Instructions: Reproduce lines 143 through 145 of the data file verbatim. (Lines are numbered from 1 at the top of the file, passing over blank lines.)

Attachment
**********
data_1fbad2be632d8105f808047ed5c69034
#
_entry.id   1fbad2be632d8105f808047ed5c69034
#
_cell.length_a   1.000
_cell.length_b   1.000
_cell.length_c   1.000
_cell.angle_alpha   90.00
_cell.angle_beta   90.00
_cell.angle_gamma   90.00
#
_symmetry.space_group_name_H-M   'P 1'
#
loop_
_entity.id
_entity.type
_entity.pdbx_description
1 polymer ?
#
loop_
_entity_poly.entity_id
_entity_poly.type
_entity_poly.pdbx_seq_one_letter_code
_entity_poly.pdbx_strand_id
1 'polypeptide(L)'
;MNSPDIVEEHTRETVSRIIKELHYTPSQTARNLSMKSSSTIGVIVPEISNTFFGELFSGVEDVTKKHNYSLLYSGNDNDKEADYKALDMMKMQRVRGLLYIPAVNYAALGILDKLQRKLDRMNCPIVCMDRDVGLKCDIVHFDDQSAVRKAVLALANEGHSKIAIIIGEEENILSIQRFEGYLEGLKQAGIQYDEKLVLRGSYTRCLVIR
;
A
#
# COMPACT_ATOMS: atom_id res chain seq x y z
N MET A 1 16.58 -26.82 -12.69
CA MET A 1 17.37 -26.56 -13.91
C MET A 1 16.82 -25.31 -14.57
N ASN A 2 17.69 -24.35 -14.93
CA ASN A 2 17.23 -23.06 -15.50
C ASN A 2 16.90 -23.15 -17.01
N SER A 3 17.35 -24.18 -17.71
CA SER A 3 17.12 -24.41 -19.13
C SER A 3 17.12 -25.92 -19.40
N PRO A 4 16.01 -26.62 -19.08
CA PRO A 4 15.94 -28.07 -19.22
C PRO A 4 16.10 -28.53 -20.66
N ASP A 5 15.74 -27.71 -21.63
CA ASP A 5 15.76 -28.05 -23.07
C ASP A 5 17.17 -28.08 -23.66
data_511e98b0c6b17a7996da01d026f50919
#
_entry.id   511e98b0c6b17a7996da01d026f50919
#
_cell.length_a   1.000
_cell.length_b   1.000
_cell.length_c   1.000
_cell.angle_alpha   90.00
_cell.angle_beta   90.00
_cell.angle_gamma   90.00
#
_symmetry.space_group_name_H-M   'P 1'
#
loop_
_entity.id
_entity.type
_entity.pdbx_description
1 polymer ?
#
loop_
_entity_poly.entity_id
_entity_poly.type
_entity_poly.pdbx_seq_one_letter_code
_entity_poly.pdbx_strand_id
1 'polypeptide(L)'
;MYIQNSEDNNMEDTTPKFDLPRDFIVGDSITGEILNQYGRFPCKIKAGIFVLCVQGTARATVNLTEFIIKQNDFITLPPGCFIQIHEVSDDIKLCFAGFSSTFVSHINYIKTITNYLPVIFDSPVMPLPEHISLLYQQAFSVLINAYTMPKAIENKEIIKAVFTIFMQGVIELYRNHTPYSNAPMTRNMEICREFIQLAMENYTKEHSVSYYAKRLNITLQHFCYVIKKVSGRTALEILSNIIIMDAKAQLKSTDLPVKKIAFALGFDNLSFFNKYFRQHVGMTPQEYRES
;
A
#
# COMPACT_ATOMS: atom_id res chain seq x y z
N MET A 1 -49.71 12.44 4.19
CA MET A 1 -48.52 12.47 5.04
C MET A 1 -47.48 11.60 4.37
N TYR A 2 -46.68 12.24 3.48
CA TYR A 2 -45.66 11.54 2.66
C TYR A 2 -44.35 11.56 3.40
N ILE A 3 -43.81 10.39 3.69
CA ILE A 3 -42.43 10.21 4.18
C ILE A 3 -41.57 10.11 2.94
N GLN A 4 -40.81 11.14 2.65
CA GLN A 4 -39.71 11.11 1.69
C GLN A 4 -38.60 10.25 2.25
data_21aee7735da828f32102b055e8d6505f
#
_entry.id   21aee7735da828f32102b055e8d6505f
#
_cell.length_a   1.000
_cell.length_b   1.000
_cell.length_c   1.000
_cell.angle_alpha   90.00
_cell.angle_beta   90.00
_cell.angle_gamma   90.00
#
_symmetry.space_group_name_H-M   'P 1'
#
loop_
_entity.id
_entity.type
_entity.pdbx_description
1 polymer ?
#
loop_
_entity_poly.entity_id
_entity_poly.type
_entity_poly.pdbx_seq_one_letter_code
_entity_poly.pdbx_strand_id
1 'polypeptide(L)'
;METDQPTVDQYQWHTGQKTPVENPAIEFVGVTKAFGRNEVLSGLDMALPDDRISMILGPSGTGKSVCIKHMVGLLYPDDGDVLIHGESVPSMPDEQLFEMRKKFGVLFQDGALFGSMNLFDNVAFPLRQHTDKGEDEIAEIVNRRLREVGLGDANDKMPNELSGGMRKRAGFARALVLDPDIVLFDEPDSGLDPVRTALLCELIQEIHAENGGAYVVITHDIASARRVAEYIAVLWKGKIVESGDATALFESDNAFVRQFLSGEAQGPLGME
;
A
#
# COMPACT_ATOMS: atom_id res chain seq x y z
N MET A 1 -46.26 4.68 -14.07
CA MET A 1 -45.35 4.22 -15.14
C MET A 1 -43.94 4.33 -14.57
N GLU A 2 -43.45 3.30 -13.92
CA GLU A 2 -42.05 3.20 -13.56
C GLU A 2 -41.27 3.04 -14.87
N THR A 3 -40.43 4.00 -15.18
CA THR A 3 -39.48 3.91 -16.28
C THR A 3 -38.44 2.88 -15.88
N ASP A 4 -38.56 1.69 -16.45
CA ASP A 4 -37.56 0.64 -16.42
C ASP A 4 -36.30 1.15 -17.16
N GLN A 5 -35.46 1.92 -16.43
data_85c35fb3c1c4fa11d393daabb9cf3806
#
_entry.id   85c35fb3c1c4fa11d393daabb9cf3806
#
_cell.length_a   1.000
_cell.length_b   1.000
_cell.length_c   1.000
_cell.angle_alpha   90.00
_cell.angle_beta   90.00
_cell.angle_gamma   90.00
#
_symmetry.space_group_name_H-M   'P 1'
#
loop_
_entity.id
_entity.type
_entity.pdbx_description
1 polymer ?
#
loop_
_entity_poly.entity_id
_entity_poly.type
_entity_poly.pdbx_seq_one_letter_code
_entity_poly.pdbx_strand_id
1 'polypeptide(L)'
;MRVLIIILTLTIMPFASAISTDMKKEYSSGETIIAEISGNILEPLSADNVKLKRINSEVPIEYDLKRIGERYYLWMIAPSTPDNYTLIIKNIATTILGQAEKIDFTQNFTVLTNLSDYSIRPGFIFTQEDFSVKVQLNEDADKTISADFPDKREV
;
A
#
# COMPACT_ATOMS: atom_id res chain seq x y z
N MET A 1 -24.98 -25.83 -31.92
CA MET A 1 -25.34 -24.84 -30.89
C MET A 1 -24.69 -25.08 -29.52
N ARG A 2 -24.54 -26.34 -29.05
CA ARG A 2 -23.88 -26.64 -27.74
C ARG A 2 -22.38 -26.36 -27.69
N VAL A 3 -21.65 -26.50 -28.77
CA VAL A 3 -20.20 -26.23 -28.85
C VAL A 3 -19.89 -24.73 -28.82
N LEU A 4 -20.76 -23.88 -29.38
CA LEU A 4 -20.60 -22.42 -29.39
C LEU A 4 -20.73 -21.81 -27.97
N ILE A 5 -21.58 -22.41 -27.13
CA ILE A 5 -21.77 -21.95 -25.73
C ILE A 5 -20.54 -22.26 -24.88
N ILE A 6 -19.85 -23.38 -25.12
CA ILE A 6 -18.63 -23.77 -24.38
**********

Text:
#
loop_
_entity.id